Unlike the FAO Compliance Agreement, this agreement has now been ratified by the required number of countries (30), and came into force on December 11, 2001.  It is described, in somewhat glowing terms, by the Canadian Department of Fisheries and Oceans as follows:

UNFA provides a framework for the conservation and management of straddling fish stocks and highly migratory fish stocks in high seas areas regulated by regional fisheries organizations.  It provides for the obligation to use the precautionary approach and the ecosystem approach when managing these fisheries on the high seas.  It obligates States to minimize pollution, waste and discards of fish.  It reiterates obligations of States to control the fishing activities of their vessels on the high seas.  But the most innovative aspect of the Agreement is the right of States party to the Agreement to monitor and inspect vessels of the other state parties, to verify compliance with internationally agreed fishing rules of regional fisheries organizations such as the Northwest Atlantic Fisheries Organization (NAFO) and the International Commission for the Conservation of Atlantic Tunas (ICCAT).  Finally, UNFA provides a compulsory and binding dispute settlement mechanism to resolve conflicts in a peaceful manner.

From the west coast perspective, UNFA has also served as a model for the creation of the “Convention on the Conservation and Management of Highly Migratory Fish Stocks in the Western and Central Pacific Ocean”.  This is considered a good agreement for Canada as it sets the standards for the conduct of Canadian fisheries on the highs seas, such as the albacore fishery, and adopts the precautionary type approach of UNFA. 

Although UNFA and the Pacific convention have been heralded as successes by Canada, these conventions are not without their critics.  For example, in a 1999 article written by William Moreira, Q.C., UNFA has been criticized as simply restating UNCLOSS III’s appeals to coastal states and fishing states to “seek to agree upon measures” for conservation and protections of straddling fish stocks and highly migratory species.  He also feels that it is unlikely that the countries that provide flags of convenience to high seas fishing vessels have either the desire or the resources to regulate the fishing fleets operating under their flags.  The Department of Fisheries has also observed a lot of resistance from distant water fishing nations to the implementation of UNFA and observed that a number of the purported attempts at implementation by distance water fishing nations have, in their view, been inconsistent with UNFA.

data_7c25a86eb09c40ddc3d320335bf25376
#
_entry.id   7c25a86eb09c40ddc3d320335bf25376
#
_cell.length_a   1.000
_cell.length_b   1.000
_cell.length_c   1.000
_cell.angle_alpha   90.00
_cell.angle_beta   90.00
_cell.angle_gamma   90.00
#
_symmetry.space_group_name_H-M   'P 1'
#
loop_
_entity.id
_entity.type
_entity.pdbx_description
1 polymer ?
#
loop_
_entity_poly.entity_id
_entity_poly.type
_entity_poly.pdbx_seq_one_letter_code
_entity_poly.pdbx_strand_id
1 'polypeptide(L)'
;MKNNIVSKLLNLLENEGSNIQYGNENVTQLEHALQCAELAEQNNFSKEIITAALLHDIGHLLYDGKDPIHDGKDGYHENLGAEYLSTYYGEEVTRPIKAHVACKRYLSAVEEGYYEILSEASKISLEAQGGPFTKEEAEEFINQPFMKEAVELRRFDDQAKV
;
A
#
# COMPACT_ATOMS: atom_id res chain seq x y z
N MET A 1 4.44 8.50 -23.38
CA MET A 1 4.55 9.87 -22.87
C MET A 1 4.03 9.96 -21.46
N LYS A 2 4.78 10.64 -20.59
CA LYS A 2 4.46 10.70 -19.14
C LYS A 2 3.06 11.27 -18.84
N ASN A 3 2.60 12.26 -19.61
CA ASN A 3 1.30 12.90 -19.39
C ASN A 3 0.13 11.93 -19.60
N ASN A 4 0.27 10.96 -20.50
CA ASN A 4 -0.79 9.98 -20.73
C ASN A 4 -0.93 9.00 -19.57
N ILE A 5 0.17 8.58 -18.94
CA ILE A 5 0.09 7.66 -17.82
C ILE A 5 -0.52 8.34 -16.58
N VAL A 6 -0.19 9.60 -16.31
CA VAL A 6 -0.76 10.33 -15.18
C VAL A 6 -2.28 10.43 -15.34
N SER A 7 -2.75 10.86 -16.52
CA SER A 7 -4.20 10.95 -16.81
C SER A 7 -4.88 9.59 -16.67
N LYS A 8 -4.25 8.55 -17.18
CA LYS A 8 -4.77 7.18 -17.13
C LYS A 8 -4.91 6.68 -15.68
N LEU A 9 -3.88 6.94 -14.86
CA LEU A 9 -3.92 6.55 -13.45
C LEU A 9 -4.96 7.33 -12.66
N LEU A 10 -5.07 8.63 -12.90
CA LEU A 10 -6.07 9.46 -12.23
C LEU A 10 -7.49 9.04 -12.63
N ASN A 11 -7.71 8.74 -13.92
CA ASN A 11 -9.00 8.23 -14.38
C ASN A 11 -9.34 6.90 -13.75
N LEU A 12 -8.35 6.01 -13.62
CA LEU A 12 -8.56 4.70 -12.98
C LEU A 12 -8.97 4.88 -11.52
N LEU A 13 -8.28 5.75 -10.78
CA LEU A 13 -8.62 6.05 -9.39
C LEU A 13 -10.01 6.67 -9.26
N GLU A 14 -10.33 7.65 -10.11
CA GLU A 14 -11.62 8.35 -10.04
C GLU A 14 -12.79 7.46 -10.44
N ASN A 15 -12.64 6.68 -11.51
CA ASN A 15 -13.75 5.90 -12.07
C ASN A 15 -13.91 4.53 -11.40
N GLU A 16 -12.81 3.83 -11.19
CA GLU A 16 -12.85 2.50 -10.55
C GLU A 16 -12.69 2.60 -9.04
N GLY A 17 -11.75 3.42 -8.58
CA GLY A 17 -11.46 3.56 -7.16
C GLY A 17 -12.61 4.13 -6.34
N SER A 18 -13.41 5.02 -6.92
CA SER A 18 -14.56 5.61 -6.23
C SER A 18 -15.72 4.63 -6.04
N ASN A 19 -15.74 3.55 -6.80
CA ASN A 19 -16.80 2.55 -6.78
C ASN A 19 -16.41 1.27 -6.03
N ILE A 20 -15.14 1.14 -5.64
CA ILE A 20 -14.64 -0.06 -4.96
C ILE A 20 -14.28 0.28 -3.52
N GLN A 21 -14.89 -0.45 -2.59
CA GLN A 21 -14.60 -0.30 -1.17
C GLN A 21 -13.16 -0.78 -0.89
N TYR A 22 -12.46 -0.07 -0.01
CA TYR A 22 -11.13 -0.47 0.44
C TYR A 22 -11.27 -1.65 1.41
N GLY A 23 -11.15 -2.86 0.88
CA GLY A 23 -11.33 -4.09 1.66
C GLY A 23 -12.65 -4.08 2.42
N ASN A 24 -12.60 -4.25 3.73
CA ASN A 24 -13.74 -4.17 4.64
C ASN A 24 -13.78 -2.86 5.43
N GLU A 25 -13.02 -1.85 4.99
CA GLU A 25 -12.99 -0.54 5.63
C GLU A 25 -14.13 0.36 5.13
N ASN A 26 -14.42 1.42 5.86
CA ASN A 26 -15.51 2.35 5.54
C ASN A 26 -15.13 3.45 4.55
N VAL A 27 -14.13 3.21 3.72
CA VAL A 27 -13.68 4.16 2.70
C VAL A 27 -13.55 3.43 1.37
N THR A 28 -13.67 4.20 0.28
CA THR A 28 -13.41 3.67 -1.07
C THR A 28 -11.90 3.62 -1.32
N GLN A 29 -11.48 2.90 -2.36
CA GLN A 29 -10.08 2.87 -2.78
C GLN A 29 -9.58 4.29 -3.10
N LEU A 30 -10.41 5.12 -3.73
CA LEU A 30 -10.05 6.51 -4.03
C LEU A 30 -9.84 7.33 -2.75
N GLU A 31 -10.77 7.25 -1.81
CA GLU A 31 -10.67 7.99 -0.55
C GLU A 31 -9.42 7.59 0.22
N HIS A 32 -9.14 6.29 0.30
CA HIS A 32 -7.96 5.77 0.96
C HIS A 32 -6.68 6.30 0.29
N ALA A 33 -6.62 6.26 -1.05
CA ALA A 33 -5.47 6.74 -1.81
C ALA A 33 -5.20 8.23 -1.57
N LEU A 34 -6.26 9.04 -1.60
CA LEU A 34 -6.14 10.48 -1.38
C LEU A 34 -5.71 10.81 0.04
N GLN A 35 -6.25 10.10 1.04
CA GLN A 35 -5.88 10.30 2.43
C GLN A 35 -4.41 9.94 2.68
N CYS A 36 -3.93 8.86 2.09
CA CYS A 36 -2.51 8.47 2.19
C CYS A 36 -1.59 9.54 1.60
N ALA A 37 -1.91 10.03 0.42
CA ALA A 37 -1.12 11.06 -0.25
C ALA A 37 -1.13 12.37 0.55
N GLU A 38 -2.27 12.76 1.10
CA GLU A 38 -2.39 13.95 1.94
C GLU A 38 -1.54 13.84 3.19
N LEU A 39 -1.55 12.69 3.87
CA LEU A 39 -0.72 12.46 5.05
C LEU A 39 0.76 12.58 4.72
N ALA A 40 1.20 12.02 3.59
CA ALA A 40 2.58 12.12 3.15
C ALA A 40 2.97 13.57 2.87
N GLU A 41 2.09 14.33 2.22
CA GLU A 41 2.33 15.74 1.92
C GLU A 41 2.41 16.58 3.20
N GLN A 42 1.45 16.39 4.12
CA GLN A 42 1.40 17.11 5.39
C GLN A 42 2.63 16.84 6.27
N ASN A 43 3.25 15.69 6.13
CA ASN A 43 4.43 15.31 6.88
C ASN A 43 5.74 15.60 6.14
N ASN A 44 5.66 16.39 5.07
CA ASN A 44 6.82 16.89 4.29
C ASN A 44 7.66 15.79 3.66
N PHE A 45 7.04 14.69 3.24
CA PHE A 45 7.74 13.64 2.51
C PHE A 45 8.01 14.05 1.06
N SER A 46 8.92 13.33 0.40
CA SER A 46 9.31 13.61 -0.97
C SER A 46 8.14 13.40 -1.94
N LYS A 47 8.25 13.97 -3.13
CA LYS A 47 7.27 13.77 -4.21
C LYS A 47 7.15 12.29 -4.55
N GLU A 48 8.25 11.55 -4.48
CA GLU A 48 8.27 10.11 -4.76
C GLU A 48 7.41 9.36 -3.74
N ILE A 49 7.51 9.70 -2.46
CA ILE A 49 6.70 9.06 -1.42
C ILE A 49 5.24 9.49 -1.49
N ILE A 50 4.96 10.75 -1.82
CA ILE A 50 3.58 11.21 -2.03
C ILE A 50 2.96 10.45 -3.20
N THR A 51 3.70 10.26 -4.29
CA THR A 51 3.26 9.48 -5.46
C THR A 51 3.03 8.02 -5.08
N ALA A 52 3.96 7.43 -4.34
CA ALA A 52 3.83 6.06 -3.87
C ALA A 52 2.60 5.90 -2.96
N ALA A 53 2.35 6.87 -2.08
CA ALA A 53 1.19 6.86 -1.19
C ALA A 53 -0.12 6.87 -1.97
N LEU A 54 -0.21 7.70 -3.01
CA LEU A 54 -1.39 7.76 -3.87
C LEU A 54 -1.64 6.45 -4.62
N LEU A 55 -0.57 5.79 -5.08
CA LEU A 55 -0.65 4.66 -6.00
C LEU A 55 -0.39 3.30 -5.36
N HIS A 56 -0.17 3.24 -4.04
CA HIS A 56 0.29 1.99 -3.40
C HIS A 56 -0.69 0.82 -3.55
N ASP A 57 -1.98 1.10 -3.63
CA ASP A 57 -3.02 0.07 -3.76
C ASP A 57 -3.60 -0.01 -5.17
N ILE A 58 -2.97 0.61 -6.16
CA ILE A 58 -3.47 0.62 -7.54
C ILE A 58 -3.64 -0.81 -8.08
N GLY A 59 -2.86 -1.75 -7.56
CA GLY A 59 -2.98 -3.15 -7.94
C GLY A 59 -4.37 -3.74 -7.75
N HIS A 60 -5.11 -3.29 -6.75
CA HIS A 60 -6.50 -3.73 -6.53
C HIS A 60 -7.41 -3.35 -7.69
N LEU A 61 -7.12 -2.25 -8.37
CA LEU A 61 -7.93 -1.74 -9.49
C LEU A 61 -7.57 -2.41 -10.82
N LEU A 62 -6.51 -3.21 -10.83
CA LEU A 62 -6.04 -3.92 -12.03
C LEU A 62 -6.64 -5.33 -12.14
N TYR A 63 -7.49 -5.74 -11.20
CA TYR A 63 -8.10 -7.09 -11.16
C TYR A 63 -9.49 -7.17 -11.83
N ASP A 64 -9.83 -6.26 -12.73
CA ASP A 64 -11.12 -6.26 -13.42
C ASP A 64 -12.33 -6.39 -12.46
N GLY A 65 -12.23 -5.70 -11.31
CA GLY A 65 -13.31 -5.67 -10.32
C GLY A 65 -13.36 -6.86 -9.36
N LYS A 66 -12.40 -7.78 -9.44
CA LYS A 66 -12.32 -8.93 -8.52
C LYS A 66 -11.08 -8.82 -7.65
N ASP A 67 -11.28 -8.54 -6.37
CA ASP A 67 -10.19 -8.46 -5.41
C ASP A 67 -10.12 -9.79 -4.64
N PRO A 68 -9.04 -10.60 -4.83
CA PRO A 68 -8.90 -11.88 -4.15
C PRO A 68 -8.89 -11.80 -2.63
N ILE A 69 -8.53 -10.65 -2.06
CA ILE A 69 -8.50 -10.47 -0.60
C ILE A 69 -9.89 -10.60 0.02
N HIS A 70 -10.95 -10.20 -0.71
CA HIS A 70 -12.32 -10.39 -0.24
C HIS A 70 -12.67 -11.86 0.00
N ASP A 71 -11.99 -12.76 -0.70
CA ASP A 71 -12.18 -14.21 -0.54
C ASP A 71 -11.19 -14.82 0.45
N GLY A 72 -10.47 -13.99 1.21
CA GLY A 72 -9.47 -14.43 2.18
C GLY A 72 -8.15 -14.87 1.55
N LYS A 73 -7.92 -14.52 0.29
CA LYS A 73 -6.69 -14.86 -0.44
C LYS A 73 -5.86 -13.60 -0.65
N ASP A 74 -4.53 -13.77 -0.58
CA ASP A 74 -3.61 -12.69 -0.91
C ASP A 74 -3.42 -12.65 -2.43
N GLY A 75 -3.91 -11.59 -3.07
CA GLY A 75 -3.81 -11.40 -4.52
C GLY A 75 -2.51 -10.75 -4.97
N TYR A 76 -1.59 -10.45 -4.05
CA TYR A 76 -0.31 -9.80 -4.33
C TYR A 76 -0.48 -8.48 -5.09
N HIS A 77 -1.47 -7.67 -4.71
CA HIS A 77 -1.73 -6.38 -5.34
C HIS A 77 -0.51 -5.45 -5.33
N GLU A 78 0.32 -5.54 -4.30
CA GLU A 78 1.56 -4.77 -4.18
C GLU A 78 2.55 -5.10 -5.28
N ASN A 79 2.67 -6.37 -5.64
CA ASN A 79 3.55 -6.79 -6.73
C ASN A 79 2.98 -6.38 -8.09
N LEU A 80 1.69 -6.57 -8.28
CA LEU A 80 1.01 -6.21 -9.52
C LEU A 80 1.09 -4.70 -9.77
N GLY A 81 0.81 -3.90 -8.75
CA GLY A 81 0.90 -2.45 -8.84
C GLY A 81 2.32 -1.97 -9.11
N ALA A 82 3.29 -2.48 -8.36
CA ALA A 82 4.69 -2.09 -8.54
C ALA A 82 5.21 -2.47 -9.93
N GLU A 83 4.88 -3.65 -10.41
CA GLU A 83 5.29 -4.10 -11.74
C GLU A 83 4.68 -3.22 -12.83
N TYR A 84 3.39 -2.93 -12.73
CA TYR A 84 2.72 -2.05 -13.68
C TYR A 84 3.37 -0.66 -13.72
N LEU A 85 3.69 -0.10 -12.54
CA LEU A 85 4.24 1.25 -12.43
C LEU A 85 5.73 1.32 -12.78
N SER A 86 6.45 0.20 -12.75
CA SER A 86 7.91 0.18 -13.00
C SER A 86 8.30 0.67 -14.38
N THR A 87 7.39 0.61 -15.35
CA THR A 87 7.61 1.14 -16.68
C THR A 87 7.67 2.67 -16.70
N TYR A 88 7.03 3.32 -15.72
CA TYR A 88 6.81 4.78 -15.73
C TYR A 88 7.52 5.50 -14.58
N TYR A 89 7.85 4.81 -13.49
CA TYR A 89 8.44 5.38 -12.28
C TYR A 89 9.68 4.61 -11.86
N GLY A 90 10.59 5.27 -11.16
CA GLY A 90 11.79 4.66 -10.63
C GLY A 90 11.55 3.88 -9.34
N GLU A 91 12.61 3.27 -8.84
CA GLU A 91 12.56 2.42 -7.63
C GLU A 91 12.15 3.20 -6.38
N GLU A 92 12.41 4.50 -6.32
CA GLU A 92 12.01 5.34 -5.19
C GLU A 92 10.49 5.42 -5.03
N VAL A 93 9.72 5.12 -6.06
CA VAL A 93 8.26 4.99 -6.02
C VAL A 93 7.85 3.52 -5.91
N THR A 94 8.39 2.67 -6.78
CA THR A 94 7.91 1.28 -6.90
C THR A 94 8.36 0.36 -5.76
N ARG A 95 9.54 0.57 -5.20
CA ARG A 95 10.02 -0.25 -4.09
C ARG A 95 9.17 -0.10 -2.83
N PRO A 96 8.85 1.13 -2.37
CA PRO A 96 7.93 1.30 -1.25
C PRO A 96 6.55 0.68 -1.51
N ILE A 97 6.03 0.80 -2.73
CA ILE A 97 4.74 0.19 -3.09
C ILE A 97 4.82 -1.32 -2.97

With respect to the new Pacific convention based on UNFA, this has not yet been adopted into law and may never be adopted, as it is not liked by either Japan or Korea who are lobbying some of the Latin American countries to oppose it.

Although Canada does not currently have the same level of international support that it had when it extended its 200-mile jurisdiction in 1977, this does not seem to have dampened its resolve.  It is noteworthy that it has not yet repealed the provisions of the Coastal  Fisheries Protection Act granting it jurisdiction on the high seas and does not appear to be in any hurry to do so.  Since the International Court of Justice declined jurisdiction to hear Spain’s complaint against Canada for seizing the “Estai”, it appears that Canada may be able to continue its straddling stock initiative for the time being.

Brad Caldwell is a Vancouver based lawyer and former fisherman whose practise is primarily devoted to fisheries, maritime and insurance matters.  This is a slightly revised version of a paper which was published in the March 2002 issue of Fisherman Life Magazine (Anchor Publishing:  Port Moody, British Columbia).